"Ite missa est", not being variable like the Scripture readings and the collect, is part of the Order of Mass and has always been printed in that part of the Roman Missal. Being sung by an individual (ideally the deacon), not by a choir, it cannot be part of a polyphonic musical setting of the Mass. Only the "Deo gratias" response could be set polyphonically and, because of its brevity, it rarely was, except in some early settings such as Machaut's Messe de Nostre Dame.

Other dismissal formulas

In 2008 alternative dismissal formulas were approved for Mass of the Roman Rite:

In each case the response is "Deo gratias" (Thanks be to God).

The dismissal formulas in other liturgical rites are:

See also


  1. so Friedrich Diez, Etymologisches Wörterbuch der roman. Sprachen (1887), p. 212, cited by Fortescue (1910).
  2. "It is a substantive of a late form for missio. There are many parallels in medieval Latin, collecta, ingressa, confessa, accessa, ascensa — all for forms in -io. It does not mean an offering (mittere, in the sense of handing over to God), but the dismissal of the people, as in the versicle: "Ite missa est" (Go, the dismissal is made).There are many parallels in medieval Latin, collecta, ingressa, confessa, accessa, ascensa—all for forms in -io. It does not mean an offering (mittere, in the sense of handing over to God), but the dismissal of the people, as in the versicle: "Ite missa est" (Go, the dismissal is made). Fortescue, A. (1910). Liturgy of the Mass. In The Catholic Encyclopedia. New York: Robert Appleton Company.
  3. Anscar J. Chupungco, Handbook for Liturgical Studies: The Eucharist, Volume 3 of Handbook for Liturgical Studies, Liturgical Press, 1999, p. 3.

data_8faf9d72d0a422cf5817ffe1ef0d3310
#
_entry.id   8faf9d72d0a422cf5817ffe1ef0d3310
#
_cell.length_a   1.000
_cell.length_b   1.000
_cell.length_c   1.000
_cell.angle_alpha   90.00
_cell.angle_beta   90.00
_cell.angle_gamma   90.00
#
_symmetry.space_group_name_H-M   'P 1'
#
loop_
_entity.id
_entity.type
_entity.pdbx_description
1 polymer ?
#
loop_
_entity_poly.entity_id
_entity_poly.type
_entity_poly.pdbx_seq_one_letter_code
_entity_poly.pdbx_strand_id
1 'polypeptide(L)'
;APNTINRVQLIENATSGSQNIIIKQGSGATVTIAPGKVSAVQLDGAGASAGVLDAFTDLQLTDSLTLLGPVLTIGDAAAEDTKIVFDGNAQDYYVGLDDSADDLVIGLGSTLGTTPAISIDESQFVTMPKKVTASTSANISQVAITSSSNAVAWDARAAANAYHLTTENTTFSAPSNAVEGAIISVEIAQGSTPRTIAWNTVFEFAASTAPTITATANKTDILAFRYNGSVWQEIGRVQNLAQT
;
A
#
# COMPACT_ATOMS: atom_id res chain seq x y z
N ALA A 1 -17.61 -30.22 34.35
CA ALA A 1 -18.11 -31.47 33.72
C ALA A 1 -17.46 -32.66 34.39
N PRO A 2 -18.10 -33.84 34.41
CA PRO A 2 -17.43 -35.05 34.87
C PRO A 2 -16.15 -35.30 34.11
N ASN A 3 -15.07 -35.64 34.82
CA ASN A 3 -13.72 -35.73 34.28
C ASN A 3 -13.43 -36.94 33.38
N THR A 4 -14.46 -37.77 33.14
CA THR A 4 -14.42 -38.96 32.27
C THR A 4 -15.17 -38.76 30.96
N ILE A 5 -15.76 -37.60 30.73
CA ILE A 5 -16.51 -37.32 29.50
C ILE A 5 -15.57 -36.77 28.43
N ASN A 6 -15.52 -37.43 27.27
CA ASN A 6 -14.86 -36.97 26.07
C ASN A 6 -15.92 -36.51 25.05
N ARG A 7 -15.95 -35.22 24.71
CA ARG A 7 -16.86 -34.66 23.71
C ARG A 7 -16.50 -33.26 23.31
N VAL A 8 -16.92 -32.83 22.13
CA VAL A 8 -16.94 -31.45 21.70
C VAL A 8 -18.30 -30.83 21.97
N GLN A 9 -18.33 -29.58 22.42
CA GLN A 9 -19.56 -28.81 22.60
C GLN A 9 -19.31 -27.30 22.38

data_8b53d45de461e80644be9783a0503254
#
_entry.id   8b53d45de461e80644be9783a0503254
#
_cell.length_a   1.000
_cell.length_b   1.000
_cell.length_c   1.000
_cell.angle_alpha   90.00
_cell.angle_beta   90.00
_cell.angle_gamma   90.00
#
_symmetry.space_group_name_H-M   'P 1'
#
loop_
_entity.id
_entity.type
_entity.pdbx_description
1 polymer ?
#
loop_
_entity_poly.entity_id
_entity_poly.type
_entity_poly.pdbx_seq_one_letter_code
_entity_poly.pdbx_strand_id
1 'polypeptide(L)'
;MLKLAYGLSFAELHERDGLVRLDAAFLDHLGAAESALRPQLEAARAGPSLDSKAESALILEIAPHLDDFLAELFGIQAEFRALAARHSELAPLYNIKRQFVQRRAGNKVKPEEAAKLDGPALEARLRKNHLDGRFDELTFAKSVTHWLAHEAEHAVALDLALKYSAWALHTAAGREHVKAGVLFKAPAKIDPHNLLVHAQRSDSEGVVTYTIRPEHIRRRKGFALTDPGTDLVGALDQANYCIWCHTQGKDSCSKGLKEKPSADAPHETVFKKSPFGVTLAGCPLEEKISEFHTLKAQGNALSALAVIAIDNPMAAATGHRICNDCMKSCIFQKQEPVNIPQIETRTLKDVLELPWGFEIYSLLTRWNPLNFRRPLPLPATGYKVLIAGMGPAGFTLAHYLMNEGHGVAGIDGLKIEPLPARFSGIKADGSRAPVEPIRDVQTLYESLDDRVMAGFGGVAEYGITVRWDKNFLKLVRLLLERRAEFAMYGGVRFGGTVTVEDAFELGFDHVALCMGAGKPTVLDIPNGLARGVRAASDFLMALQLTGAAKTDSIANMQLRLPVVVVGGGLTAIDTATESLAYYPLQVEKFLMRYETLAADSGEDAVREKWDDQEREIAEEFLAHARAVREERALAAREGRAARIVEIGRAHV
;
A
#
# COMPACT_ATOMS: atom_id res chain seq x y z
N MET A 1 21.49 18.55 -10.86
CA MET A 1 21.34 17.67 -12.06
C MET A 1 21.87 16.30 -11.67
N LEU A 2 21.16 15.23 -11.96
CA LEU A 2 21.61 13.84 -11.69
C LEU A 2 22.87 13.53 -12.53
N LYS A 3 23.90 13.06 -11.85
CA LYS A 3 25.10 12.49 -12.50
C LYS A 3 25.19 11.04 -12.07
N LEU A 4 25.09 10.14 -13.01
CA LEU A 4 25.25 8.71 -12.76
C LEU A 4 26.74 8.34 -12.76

4. (Pope Benedict XVI, Sacramentum caritatis, 51)
  5. "The origin and first meaning of the word, once much discussed, is not really doubtful. We may dismiss at once such fanciful explanations as that missa is the Hebrew missah ("oblation" — so Reuchlin and Luther), or the Greek myesis ("initiation"), or the German Mess ("assembly", "market"). Nor is it the participle feminine of mittere, with a noun understood ("oblatio missa ad Deum", "congregatio missa", i.e., dimissa — so Diez, "Etymol. Wörterbuch der roman. Sprachen", 212, and others).
  6. De vocabuli origine variæ sunt Scriptorum sententiæ. Hanc enim quidam, ut idem Baronius, ab Hebræo Missah, id est, oblatio, arcessunt : alii a mittendo, quod nos mittat ad Deum, ut est apud Alcuinum de Divinis offic. Honorium Augustod. lib. 1. cap. 2. Rupertum lib. 2. cap. 23. etc. Du Cange, et al., Glossarium mediae et infimae latinitatis, éd. augm., Niort : L. Favre, 1883‑1887, t. 5, col. 412b, s.v. 4. missa.
  7. "Durandus (Rationale, IV, 57) suggests several interpretations. It has been thought that a word is omitted: Ite, missa est finita; or est is taken absolutely, as meaning 'exists, is now an accomplished fact'". Fortescue (1910).
  8. "When the prayer [Post-Communion] is over, that one of the deacons appointed by the archdeacon looks towards the pontiff to receive a sign from him and then says to the people: Ite missa est. They answer: Deo gratias" (Ordo I, ed. Atchley, London, 1905, p. 144).
  9. "It is our formula of the old dismissal (apolysis) still contained in all liturgies. It is undoubtedly one of the most ancient Roman formulæ, as may be seen from its archaic and difficult form. All the three oldest Roman Ordines contain it." Fortescue (1910).

External links

Look up ite missa est in Wiktionary, the free dictionary.
This article is issued from Wikipedia - version of the 5/15/2016. The text is available under the Creative Commons Attribution/Share Alike but additional terms may apply for the media files.